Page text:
Police Need a Search Warrant to Search Cell Phones Following an Arrest

Cell Phone Search WarrantRecently, the United States Supreme Court took a significant step to further protect citizens’ Fourth Amendment rights against unreasonable searches and seizures.  In a consolidated opinion – Riley v. California and Wurie v. United States, the Supreme Court held that police cannot search a suspect’s cell phone upon arrest without a warrant.

In reaching such a decision, the Supreme Court set out distinct parameters separating cell phones from that of wallets, briefcases and even vehicles – all of which are subject to limited searches by police upon an arrest.  The premise behind these limited searches is to make sure that any potential evidence could not be destroyed and to ensure officer’s safety.  However, this reasoning simply does not equally apply to cell phones.  “The fact that technology now allows an individual to carry such information in his hand does not make the information any less worthy of the protection for which the Founders fought,” the ruling said. “Our answer to the question of what police must do before searching a cell phone seized incident to an arrest is accordingly simple — get a warrant.”

The facts of the two cases are not that unique.  In 2009, Mr. Riley was pulled over for traffic violations.   During a search incident to arrest, police officers located Mr. Riley’s cell phone.   The officers began reviewing the content on Mr. Riley’s phone and during that time, uncovered terminology they believed was commonly used by a street gang.  Based upon the information found in the phone, Mr. Riley was charged with a shooting that had occurred weeks earlier, and prosecutors sought enhancements based upon his alleged gang involvement.  Mr. Riley moved to suppress the evidence found inside his cell phone, however, this motion was denied.  Mr. Riley was later convicted in State court and was sentenced to 15 years.

In Mr. Wurie’s case, he was arrested in 2007 for selling two packets of crack cocaine.  Mr. Wurie was arrested and taken to the police station where the police used call logs on Mr. Wurie’s cell phone to track down his real home address – Mr. Wurie had previously provided police with a fake address.  The police then conducted a search of the home and discovered more drugs, ammunition and a weapon.  Mr. Wurie was charged in federal court with drug and weapon charges.   Mr. Wurie also moved to suppress evidence – the evidence obtained during the search of his residence.   This motion was denied and Mr. Wurie was later convicted and and sentenced to 22 years.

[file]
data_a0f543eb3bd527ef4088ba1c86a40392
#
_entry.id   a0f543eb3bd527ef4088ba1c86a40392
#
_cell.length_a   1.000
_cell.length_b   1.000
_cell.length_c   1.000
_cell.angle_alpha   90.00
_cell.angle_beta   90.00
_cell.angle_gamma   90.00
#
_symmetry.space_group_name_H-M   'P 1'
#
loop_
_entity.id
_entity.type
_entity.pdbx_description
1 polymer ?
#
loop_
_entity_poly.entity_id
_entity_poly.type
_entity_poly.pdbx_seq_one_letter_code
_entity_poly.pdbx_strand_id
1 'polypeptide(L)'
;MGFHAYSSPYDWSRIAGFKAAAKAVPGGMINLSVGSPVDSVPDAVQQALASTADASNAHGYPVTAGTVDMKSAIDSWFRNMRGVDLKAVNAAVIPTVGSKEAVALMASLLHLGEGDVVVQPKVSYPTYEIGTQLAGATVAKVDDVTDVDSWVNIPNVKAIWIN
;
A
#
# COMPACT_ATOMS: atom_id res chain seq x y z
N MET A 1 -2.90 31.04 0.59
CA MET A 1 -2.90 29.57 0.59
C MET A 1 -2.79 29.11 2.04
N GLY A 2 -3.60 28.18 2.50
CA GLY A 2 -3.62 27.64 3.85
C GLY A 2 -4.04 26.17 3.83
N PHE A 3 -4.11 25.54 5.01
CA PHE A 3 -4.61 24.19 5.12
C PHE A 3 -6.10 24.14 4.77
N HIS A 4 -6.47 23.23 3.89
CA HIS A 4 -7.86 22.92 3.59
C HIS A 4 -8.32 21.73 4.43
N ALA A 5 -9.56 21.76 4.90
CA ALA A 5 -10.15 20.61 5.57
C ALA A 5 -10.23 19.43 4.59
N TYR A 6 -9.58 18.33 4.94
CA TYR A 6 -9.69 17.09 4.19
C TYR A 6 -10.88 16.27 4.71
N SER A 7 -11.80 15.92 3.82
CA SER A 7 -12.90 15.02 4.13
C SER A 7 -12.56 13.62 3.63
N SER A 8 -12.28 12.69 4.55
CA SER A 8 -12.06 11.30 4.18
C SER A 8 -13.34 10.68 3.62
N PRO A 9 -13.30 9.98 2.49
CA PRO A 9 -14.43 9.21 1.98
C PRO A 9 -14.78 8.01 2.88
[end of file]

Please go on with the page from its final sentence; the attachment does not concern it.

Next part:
In both cases, the police failed to obtain a search warrant for the phones.  And now the Supreme Court has said that is simply not ok.

While this is a significant win for criminal defense attorneys moving forward, we can rest assured that police will still try to find creative ways around the warrant requirement.  While police can still take necessary steps to ensure the protection of any potential evidence that may be contained within the cell phone while working to secure a warrant, they cannot conduct an actual search until they have a valid search warrant in hand.  However, there are still a number of exceptions that police may try to utilize to allow a search of any cell phone device, even without a warrant. Even if such circumstances exist, the police will need to show to the court that an exigent circumstance actually existed justifying the search without a warrant – meaning there was some emergency situation that substantiated the need to conduct a search prior to obtaining a valid search warrant.

Regardless, this decision makes it clear that the Supreme Court is drawing a distinct line between cell phones and that of other personal property that may be subjected to limited searches.  “Modern cell phones, as a category, implicate privacy concerns far beyond those implicated by the search of a cigarette pack, a wallet, or a purse.  Cell phones differ in both a quantitative and a qualitative sense from other objects that might be kept on an arrestee’s person.”  This was a significant step in the right direction to continue to ensure the protection of citizens’ constitutional rights.